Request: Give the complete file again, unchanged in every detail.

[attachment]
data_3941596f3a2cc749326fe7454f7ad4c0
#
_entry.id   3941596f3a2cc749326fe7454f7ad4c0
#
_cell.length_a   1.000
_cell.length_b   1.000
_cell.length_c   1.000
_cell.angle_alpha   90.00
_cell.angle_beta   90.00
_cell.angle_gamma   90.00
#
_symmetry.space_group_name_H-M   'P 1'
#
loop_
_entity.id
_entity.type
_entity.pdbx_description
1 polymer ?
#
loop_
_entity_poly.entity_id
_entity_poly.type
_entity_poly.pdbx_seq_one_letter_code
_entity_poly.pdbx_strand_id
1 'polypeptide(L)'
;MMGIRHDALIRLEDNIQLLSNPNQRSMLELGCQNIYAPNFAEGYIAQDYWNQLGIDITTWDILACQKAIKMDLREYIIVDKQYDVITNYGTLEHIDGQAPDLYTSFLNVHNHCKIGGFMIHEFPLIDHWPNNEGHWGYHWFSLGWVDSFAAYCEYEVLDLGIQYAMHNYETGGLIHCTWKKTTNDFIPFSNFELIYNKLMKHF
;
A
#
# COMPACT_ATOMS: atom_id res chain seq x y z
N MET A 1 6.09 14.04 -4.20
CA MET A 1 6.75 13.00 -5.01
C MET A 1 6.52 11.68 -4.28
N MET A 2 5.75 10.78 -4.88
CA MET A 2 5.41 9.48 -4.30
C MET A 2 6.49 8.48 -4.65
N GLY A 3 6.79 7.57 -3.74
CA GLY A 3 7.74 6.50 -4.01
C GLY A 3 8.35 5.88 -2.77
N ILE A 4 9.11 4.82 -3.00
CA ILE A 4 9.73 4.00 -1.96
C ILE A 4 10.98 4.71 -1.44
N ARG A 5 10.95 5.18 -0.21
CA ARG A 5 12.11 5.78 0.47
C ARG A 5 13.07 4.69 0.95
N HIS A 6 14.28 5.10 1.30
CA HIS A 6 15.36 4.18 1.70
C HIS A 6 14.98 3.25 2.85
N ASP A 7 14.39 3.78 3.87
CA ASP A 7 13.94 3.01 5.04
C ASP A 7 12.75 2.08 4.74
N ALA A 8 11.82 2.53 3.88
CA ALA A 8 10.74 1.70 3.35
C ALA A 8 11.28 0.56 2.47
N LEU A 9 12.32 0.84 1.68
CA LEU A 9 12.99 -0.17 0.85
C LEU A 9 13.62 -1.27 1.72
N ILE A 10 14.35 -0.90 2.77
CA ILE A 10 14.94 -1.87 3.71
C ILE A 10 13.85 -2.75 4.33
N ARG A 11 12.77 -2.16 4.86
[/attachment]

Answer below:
data_3941596f3a2cc749326fe7454f7ad4c0
#
_entry.id   3941596f3a2cc749326fe7454f7ad4c0
#
_cell.length_a   1.000
_cell.length_b   1.000
_cell.length_c   1.000
_cell.angle_alpha   90.00
_cell.angle_beta   90.00
_cell.angle_gamma   90.00
#
_symmetry.space_group_name_H-M   'P 1'
#
loop_
_entity.id
_entity.type
_entity.pdbx_description
1 polymer ?
#
loop_
_entity_poly.entity_id
_entity_poly.type
_entity_poly.pdbx_seq_one_letter_code
_entity_poly.pdbx_strand_id
1 'polypeptide(L)'
;MMGIRHDALIRLEDNIQLLSNPNQRSMLELGCQNIYAPNFAEGYIAQDYWNQLGIDITTWDILACQKAIKMDLREYIIVDKQYDVITNYGTLEHIDGQAPDLYTSFLNVHNHCKIGGFMIHEFPLIDHWPNNEGHWGYHWFSLGWVDSFAAYCEYEVLDLGIQYAMHNYETGGLIHCTWKKTTNDFIPFSNFELIYNKLMKHF
;
A
#
# COMPACT_ATOMS: atom_id res chain seq x y z
N MET A 1 6.09 14.04 -4.20
CA MET A 1 6.75 13.00 -5.01
C MET A 1 6.52 11.68 -4.28
N MET A 2 5.75 10.78 -4.88
CA MET A 2 5.41 9.48 -4.30
C MET A 2 6.49 8.48 -4.65
N GLY A 3 6.79 7.57 -3.74
CA GLY A 3 7.74 6.50 -4.01
C GLY A 3 8.35 5.88 -2.77
N ILE A 4 9.11 4.82 -3.00
CA ILE A 4 9.73 4.00 -1.96
C ILE A 4 10.98 4.71 -1.44
N ARG A 5 10.95 5.18 -0.21
CA ARG A 5 12.11 5.78 0.47
C ARG A 5 13.07 4.69 0.95
N HIS A 6 14.28 5.10 1.30
CA HIS A 6 15.36 4.18 1.70
C HIS A 6 14.98 3.25 2.85
N ASP A 7 14.39 3.78 3.87
CA ASP A 7 13.94 3.01 5.04
C ASP A 7 12.75 2.08 4.74
N ALA A 8 11.82 2.53 3.88
CA ALA A 8 10.74 1.70 3.35
C ALA A 8 11.28 0.56 2.47
N LEU A 9 12.32 0.84 1.68
CA LEU A 9 12.99 -0.17 0.85
C LEU A 9 13.62 -1.27 1.72
N ILE A 10 14.35 -0.90 2.77
CA ILE A 10 14.94 -1.87 3.71
C ILE A 10 13.85 -2.75 4.33
N ARG A 11 12.77 -2.16 4.86